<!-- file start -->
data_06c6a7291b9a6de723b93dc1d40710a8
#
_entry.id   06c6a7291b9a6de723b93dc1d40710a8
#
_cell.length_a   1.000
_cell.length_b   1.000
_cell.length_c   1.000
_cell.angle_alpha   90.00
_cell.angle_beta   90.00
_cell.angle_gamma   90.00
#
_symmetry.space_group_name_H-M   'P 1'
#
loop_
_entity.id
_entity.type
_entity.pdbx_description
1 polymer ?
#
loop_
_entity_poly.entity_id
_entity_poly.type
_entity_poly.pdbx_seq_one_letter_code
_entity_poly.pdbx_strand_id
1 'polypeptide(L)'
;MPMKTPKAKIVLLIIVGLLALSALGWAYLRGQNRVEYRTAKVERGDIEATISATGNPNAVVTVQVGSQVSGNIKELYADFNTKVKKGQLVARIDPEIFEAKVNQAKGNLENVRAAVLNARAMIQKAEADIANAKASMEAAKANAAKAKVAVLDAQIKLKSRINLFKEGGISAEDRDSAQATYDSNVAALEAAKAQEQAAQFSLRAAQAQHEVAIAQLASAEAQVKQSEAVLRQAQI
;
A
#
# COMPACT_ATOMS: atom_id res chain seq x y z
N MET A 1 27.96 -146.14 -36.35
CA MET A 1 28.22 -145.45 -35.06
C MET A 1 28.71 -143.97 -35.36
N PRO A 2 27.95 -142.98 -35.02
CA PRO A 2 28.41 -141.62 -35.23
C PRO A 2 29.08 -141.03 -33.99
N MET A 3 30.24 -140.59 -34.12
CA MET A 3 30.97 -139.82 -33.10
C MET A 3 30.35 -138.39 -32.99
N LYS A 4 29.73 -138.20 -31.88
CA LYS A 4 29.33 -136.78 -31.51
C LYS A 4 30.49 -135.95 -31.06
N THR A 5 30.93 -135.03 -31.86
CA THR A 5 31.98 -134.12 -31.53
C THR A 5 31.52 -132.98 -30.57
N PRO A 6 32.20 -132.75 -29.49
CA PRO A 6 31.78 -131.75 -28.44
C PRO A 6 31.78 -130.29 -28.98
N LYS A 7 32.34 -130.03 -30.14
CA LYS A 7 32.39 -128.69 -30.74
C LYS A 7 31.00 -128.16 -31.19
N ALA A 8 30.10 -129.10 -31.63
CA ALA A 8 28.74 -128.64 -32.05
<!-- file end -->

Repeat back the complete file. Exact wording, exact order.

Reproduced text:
data_06c6a7291b9a6de723b93dc1d40710a8
#
_entry.id   06c6a7291b9a6de723b93dc1d40710a8
#
_cell.length_a   1.000
_cell.length_b   1.000
_cell.length_c   1.000
_cell.angle_alpha   90.00
_cell.angle_beta   90.00
_cell.angle_gamma   90.00
#
_symmetry.space_group_name_H-M   'P 1'
#
loop_
_entity.id
_entity.type
_entity.pdbx_description
1 polymer ?
#
loop_
_entity_poly.entity_id
_entity_poly.type
_entity_poly.pdbx_seq_one_letter_code
_entity_poly.pdbx_strand_id
1 'polypeptide(L)'
;MPMKTPKAKIVLLIIVGLLALSALGWAYLRGQNRVEYRTAKVERGDIEATISATGNPNAVVTVQVGSQVSGNIKELYADFNTKVKKGQLVARIDPEIFEAKVNQAKGNLENVRAAVLNARAMIQKAEADIANAKASMEAAKANAAKAKVAVLDAQIKLKSRINLFKEGGISAEDRDSAQATYDSNVAALEAAKAQEQAAQFSLRAAQAQHEVAIAQLASAEAQVKQSEAVLRQAQI
;
A
#
# COMPACT_ATOMS: atom_id res chain seq x y z
N MET A 1 27.96 -146.14 -36.35
CA MET A 1 28.22 -145.45 -35.06
C MET A 1 28.71 -143.97 -35.36
N PRO A 2 27.95 -142.98 -35.02
CA PRO A 2 28.41 -141.62 -35.23
C PRO A 2 29.08 -141.03 -33.99
N MET A 3 30.24 -140.59 -34.12
CA MET A 3 30.97 -139.82 -33.10
C MET A 3 30.35 -138.39 -32.99
N LYS A 4 29.73 -138.20 -31.88
CA LYS A 4 29.33 -136.78 -31.51
C LYS A 4 30.49 -135.95 -31.06
N THR A 5 30.93 -135.03 -31.86
CA THR A 5 31.98 -134.12 -31.53
C THR A 5 31.52 -132.98 -30.57
N PRO A 6 32.20 -132.75 -29.49
CA PRO A 6 31.78 -131.75 -28.44
C PRO A 6 31.78 -130.29 -28.98
N LYS A 7 32.34 -130.03 -30.14
CA LYS A 7 32.39 -128.69 -30.74
C LYS A 7 31.00 -128.16 -31.19
N ALA A 8 30.10 -129.10 -31.63
CA ALA A 8 28.74 -128.64 -32.05